Point guard has become such a ridiculously deep position in the modern NBA that franchise players/floor generals Chris Paul and Damian Lillard weren’t even on the Western Conference All-Star team last season. Furthermore, the signer of the league’s largest-ever contract – Memphis’ Mike Conley – has never made the roster, with most objective lists ranking his as the sixth-best PG in the West.
On Thursday at Barclays Center, a position teeming with game-changing players will only get stronger. Based on nearly every mock draft on the Internet, five point guards are expected to be selected during the top 10 picks, a group headlined by Markelle Fultz (Washington) and Lonzo Ball (UCLA). The remainder of the quintet includes De’Aaron Fox (Kentucky), Dennis Smith (North Carolina State) and Frank Ntilikina (France).
In an interview with Sports Illustrated writer Andrew Sharp last week, Fox generated headlines for pointing out that Ball has “a target on his neck” due to Ball’s bombastic father LaVar, but it’s also true that no rookie point guard will get many easy nights in 2017-18.
Based on PER in ’16-17, four of the NBA’s top nine players were “1s,” topped by Russell Westbrook (30.70, easily the best rating among 400-plus players). James Harden (27.43) was fifth, while Isaiah Thomas (26.59, seventh) and Paul (26.25, ninth) also landed in the top 10. In addition to MVP candidates Westbrook and Harden, three other point guards earned All-NBA status, including recent two-time MVP Stephen Curry, Thomas and John Wall.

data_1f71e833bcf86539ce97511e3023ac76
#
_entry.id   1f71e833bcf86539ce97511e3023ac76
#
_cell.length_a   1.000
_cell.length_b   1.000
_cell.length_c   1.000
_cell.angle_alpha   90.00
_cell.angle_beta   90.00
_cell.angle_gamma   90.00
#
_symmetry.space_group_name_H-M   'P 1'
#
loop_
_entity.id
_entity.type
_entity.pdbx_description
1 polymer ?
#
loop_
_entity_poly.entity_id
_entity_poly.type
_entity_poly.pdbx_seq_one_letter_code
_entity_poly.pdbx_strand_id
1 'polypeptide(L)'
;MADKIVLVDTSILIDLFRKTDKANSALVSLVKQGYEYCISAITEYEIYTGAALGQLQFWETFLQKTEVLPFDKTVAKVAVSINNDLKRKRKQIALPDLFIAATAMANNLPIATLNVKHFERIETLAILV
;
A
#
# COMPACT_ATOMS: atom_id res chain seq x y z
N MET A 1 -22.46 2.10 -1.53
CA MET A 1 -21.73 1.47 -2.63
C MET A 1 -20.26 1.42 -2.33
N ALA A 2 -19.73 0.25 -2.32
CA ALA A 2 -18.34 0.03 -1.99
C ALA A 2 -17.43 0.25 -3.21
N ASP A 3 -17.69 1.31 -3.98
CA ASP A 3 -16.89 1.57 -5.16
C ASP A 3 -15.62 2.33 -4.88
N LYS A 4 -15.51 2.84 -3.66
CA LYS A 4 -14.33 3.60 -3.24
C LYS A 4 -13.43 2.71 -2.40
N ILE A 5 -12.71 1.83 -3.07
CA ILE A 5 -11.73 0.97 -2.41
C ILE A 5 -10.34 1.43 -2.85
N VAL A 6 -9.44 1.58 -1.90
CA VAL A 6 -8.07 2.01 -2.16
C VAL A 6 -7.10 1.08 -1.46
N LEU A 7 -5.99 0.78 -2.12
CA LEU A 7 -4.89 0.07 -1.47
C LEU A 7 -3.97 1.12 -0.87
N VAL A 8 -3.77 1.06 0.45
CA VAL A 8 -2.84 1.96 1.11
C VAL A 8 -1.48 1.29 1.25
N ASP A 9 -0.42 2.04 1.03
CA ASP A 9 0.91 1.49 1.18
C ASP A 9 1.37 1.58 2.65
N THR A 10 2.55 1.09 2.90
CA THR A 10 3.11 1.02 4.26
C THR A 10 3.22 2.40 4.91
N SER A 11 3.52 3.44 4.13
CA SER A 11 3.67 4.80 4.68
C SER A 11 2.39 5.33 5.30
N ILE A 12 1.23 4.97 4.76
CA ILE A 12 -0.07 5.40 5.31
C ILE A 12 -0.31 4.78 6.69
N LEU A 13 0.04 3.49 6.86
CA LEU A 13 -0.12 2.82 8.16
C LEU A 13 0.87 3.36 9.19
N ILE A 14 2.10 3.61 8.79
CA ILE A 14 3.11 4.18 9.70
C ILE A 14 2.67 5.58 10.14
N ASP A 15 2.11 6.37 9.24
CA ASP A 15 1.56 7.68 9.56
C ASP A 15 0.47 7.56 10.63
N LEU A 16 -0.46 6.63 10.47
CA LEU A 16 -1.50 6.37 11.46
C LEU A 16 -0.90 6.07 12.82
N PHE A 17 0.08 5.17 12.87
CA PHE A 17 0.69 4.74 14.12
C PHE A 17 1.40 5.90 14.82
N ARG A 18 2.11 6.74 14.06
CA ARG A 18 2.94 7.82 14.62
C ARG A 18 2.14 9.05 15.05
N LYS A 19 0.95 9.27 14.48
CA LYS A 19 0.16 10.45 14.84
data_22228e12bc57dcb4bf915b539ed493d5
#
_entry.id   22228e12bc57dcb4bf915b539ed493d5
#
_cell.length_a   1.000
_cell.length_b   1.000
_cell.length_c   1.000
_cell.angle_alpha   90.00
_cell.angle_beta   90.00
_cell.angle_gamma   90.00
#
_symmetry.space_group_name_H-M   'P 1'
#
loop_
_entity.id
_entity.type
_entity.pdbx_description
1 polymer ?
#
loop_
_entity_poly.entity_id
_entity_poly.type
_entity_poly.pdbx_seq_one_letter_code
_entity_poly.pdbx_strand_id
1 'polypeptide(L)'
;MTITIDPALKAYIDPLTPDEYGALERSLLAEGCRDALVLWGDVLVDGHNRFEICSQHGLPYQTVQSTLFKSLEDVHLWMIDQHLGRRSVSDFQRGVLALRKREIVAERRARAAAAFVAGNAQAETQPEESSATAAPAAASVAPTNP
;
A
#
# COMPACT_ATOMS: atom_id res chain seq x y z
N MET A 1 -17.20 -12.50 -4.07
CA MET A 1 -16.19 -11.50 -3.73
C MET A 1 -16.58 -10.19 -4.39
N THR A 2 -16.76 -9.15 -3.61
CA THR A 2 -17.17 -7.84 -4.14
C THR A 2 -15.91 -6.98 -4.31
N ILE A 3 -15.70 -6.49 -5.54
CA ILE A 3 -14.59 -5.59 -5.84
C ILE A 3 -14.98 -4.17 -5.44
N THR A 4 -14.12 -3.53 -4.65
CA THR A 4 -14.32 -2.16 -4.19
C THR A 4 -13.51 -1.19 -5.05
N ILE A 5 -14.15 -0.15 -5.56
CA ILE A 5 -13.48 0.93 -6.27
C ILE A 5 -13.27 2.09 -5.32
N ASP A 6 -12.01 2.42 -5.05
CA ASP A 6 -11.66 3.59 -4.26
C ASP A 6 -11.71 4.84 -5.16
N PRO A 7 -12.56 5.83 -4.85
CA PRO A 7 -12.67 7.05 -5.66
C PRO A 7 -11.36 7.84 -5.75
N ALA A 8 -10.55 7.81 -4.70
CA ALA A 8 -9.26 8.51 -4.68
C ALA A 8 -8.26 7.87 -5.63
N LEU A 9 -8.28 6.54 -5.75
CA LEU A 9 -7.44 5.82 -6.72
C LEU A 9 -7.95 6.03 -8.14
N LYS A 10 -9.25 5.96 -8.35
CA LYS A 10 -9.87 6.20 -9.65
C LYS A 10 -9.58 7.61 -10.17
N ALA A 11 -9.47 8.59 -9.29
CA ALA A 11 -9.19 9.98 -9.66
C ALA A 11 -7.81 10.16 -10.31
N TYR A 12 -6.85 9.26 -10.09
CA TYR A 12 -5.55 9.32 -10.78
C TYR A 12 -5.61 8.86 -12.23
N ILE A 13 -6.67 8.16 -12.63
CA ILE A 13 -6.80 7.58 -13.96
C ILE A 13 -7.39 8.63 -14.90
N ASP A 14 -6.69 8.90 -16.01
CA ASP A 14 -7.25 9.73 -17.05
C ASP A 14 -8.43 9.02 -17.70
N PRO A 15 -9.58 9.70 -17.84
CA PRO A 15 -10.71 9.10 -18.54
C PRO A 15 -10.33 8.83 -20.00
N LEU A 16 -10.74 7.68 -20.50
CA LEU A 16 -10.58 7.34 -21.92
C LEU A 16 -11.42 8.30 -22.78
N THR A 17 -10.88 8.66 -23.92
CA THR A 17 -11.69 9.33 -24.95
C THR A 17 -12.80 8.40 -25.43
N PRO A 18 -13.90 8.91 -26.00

Among the 16 playoff teams this spring, virtually every squad boasted an above-average starter in that key role, making it a near must-have for contention. A handful of clubs picking in the lottery portion of the first round Thursday will believe they’re also now set long-term at a position that’s becoming increasingly imperative to a franchise’s success.
Dallas only Southwest Division team picking in top 28
For much of this decade, the NBA draft has had very little short-term impact on the Pelicans’ division, due to a combination of many choices landing in the 20s, as well as a series of trades that have kept New Orleans out of the first round. That remains the case in 2017, with only two Southwest squads picking in the first round.
Dallas is No. 9 on the board, the highest slot for the Mavericks on draft night since 1998, when they officially selected Robert Traylor, then pulled off a heist by trading him to Milwaukee for Dirk Nowitzki. San Antonio has the 29th pick, while Houston, Memphis and New Orleans all do not own first-round picks Thursday.
After the Mavericks and Spurs select in Round 1, no Southwest team picks again until the Pelicans at No. 40 (they also now own 52 as a result of Wednesday night’s trade with Washington involving Tim Frazier). The Rockets own the 43rd and 45th picks, while the Spurs choose second-to-last in the draft overall at 59.